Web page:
All simplifications (approximations) will be based on some assumption or experience, thus lending itself to tweaking “by belief”.

    ————————————————————————————

    Actually there are other equally questionable conclusions beeing drawn in other scientific disciplines. Take for example medicine where obesity is said to

    1) Cause diabetes type II
    2) Cardio-vascular problems

    These conclusions are drawn because “fat people” have a statistically high occurance of those problems.

    Recent studies however may show that the cause effect may(!) instead be:
    insuline resitance -> cardiovascular problems and/OR obesity, i e exactly what
    i describe above: A and B resulting from some previously “unknown” or disregarded C instead of one causing the other.

    Obviously medicine is also a discipline involved with the study of “a complex entity” and as such it is easy and tempting to construct easily explainable cause-effect relationships.

  23. Pelle Billing Says:

    Despis,

    Your comment was held for moderation, sorry that I missed it… Here it is (and you can see it above now too):

    “Companies may not be interested in paying above “market rate”, but they are very interested in paying below it. Less aggressive negotiators risk being paid well below market rate.

    I do think there have been studies done in this area, for example a quick google search turned up this: http://www.vault.com/nr/newsmain.jsp?nr_page=3&ch_id=402&article_id=7286802&cat_id=1102

    My own analysis of pay rate data suggests to me that there is a small otherwise ‘unexplained’ impact (1%-3%) from this, but nothing like the 75 cents in the dollar as is often stated.”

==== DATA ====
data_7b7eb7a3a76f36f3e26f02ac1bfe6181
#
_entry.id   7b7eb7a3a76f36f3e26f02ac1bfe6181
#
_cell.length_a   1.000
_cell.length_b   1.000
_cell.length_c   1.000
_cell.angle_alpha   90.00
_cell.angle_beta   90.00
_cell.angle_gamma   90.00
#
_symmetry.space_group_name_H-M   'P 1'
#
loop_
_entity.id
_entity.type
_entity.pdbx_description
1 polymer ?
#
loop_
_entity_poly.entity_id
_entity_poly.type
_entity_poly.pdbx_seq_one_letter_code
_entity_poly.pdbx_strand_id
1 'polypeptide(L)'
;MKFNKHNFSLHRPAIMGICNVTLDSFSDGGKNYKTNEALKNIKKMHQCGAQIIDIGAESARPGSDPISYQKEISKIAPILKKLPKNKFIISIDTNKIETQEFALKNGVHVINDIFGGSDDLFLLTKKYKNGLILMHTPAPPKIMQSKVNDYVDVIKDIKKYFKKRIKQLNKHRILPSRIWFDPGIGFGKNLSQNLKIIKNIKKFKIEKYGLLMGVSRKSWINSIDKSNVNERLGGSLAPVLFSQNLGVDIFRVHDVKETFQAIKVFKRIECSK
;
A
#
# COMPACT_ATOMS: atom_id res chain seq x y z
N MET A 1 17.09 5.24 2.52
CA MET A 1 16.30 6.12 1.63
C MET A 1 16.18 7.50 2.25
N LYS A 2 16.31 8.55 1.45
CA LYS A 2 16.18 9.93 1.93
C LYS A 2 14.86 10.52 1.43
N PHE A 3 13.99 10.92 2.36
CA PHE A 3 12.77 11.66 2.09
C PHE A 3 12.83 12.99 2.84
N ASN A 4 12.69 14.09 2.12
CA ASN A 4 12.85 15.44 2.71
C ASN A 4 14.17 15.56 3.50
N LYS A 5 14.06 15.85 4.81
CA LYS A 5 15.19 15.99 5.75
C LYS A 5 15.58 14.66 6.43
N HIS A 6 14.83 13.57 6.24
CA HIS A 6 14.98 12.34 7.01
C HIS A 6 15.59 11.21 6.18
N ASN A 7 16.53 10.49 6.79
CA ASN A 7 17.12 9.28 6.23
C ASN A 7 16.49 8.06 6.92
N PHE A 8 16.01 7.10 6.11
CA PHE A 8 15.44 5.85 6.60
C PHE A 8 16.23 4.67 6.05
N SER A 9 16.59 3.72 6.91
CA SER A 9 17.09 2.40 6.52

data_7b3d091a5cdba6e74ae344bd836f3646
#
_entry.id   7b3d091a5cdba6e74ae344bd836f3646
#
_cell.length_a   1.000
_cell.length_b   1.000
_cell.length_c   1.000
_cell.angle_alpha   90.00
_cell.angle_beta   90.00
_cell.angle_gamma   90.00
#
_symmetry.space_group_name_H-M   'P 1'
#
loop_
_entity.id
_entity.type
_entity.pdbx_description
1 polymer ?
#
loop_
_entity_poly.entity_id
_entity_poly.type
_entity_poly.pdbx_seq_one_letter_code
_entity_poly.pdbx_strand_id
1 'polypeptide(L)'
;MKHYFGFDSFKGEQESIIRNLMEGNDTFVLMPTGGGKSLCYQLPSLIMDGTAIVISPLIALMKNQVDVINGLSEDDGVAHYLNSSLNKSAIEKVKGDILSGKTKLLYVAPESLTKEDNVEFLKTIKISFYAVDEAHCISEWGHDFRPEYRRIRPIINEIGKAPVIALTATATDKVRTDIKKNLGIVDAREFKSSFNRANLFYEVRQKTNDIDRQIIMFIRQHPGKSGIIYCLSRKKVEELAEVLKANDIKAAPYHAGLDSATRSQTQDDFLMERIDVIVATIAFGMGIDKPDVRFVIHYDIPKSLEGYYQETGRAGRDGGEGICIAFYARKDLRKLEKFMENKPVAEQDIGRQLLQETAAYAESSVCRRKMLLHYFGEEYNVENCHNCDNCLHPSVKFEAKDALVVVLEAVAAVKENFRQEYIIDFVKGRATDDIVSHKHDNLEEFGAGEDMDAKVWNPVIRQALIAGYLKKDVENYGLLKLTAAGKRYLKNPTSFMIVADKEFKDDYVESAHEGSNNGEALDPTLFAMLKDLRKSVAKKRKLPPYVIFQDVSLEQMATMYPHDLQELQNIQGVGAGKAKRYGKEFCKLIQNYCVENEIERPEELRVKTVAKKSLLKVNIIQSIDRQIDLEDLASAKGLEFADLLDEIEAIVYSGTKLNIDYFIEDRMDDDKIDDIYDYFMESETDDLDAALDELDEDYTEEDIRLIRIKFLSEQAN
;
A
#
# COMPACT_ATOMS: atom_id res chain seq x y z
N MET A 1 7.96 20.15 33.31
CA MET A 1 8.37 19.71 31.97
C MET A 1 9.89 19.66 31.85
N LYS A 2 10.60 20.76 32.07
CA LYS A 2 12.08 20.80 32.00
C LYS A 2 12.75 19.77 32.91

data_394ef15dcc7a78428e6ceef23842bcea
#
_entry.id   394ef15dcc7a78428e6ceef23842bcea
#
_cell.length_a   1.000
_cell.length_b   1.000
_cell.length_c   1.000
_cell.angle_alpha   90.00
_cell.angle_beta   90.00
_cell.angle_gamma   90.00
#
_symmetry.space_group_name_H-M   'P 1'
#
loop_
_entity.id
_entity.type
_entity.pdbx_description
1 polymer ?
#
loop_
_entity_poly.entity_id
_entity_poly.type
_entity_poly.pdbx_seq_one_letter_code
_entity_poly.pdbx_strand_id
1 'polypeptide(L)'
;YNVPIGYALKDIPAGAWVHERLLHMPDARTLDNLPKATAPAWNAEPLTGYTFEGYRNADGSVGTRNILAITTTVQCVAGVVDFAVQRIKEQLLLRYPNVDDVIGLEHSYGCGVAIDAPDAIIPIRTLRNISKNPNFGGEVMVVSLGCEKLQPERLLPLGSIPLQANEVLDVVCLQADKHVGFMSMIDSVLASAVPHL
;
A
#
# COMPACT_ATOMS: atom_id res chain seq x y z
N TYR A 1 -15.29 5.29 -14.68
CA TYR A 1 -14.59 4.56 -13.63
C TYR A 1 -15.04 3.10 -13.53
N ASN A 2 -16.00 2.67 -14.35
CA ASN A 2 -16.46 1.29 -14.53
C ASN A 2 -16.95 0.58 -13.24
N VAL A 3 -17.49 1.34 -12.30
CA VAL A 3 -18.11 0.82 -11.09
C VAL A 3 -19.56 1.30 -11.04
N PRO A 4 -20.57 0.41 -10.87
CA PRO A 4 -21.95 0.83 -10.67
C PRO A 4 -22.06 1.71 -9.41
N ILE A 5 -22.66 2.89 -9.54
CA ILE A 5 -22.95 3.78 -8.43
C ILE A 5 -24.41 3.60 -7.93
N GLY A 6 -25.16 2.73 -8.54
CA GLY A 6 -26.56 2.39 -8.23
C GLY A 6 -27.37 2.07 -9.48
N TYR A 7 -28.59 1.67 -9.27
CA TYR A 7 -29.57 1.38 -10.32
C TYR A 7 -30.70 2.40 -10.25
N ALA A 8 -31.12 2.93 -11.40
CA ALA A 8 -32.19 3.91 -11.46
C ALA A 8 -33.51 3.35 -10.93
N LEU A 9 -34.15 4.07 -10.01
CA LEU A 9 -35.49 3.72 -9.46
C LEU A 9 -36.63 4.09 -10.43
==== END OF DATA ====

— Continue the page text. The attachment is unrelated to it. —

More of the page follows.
Great comment.

    I guess will have to see over time if research can show whether this phenomenon has an impact on salaries. According to Warren Farrell’s research women now earn *more* than men, all other factors being equal.

    But it would be very interesting to hear how you arrived at the 1%-3% impact on salaries, if it’s not too much work to explain.

  24. Pelle Billing Says:

    Lövet,

    Yes, complexity is important indeed, and currently all complexity in the gender debate tends to be reduced to the slogans: women are oppressed, women are victims, men are unjustly getting advantages.

    Even considering factors such that women have personal choice and that there are biological sex differences, add new dimensions of complexity to the discussion about wages, and other gender discussions. Another factor that adds complexity is the observation that both gender roles are constricted, and face hardships due to those constrictions.

  25. Bj0rnborg Says:

    Kristian,
    Im sorry about this mish-mash of quotations, but I am not able to log on as often as you guys, but since your statements have evoked many questions I found this to be the best solution. It is not my intention to quote anything out of context.

    “The wage gap rather depends on the fact that men and women tend to work at different positions. But why is it so? You say that women tend to make lifestyle choices that prioritizes family and raising children, I say that they are discriminated because they are expected by everyone to make those choices. Probably it is a combination of both.”

    Why is it that your seem to think that men are NOT discriminated even though they are expected, as you put it, by everyone to make the choices they make? (sacrificing health, love, nearness with their own children etc, for a career and beeing a good provider for the family)

    If I where to choose what I felt was more important; career or a happy, loving life, i would choose the latter. In a theoretical dichotomy setup, I would claim that men are socialised to give up more important values than women, thus if anyone is a victim and discriminated, it would be men. Right?

    “There are also psychological reasons for me to hire the male candidate. I will more likely connect personally to the male candidate since we are the same sex. As a man I see man as a norm, something familiar and safe that I can trust and visualise in the position that I’m hiring to, while women is to me more of a gamble.”